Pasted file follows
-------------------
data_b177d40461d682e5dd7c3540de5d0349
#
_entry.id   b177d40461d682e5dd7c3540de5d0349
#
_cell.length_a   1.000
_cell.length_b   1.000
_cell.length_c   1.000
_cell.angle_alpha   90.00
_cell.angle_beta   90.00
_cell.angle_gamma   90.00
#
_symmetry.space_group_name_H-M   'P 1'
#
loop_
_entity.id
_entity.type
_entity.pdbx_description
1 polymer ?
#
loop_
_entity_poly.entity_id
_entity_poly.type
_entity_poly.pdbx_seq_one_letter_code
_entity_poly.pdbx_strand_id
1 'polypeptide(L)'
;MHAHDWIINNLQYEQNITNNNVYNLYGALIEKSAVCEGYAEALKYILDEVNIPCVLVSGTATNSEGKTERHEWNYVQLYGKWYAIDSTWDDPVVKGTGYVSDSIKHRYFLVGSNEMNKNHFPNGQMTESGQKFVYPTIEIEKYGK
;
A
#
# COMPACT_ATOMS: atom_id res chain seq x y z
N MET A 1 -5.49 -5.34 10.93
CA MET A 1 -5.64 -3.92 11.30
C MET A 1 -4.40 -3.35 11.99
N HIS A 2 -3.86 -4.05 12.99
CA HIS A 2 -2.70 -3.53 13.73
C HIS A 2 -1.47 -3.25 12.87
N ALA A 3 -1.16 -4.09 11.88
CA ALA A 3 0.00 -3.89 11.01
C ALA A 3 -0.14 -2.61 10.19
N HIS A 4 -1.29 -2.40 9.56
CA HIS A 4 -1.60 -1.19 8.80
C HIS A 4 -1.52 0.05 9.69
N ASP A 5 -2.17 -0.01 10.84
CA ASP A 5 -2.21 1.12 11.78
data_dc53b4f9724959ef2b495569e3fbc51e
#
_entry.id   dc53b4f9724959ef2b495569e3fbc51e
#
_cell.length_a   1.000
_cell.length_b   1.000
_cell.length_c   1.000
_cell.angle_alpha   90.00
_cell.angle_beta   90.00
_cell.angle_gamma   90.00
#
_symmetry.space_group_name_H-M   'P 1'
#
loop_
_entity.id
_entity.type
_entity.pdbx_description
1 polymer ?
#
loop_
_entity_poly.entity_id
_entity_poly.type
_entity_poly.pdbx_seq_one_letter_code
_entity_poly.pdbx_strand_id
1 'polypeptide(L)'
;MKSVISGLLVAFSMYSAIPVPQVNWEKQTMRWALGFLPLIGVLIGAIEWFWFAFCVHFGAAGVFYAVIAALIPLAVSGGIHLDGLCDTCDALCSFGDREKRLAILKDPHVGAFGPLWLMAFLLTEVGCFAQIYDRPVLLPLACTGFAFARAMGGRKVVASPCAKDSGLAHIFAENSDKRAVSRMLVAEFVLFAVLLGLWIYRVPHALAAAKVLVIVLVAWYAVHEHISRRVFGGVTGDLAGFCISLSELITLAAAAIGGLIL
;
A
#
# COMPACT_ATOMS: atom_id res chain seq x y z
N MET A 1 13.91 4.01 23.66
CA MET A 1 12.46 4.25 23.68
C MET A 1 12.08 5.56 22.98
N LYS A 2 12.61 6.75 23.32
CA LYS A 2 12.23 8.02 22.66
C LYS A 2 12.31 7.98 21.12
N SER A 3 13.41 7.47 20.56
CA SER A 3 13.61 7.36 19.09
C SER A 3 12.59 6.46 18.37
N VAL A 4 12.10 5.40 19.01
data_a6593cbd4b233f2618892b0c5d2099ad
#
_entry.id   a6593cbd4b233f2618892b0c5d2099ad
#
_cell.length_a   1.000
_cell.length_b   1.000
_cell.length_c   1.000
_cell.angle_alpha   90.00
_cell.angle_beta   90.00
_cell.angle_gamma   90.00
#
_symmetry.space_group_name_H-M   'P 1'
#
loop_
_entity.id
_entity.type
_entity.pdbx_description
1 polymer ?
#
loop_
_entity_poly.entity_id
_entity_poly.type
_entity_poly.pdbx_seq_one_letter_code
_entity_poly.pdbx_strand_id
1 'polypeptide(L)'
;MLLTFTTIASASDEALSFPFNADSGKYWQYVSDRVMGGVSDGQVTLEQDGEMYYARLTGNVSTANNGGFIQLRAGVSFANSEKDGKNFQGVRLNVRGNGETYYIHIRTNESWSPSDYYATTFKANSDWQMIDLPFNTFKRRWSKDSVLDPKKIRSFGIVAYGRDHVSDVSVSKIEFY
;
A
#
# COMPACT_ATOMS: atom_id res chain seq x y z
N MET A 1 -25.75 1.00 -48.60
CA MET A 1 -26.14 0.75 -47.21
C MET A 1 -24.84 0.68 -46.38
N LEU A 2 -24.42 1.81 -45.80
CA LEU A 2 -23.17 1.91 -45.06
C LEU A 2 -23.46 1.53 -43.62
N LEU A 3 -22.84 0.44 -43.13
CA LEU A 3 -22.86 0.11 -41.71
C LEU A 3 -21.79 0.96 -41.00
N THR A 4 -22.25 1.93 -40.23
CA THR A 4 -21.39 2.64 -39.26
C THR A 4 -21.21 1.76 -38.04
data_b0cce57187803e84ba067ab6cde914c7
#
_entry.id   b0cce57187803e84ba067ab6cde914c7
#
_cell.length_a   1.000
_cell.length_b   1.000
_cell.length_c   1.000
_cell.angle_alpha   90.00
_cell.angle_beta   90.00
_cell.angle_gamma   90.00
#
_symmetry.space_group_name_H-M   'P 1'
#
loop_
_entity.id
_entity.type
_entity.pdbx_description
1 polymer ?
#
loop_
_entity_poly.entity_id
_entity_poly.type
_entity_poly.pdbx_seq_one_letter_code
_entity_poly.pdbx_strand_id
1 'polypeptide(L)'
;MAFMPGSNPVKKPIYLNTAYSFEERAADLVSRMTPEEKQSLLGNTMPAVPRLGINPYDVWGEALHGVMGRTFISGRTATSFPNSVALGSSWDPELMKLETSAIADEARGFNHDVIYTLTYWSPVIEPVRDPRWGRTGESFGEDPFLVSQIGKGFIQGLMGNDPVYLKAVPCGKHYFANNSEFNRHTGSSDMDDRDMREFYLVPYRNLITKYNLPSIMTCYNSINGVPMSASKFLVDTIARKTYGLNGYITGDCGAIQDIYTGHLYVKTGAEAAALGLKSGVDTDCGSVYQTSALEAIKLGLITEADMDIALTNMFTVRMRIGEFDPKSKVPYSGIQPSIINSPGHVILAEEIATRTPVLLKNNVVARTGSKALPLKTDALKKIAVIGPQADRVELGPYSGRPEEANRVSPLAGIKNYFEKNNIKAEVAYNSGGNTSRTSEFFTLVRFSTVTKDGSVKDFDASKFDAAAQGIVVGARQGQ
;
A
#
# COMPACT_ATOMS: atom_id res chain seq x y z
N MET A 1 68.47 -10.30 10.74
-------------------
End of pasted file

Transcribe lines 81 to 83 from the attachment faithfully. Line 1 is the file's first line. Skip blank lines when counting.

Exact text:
N SER A 3 13.41 7.47 20.56
CA SER A 3 13.61 7.36 19.09
C SER A 3 12.59 6.46 18.37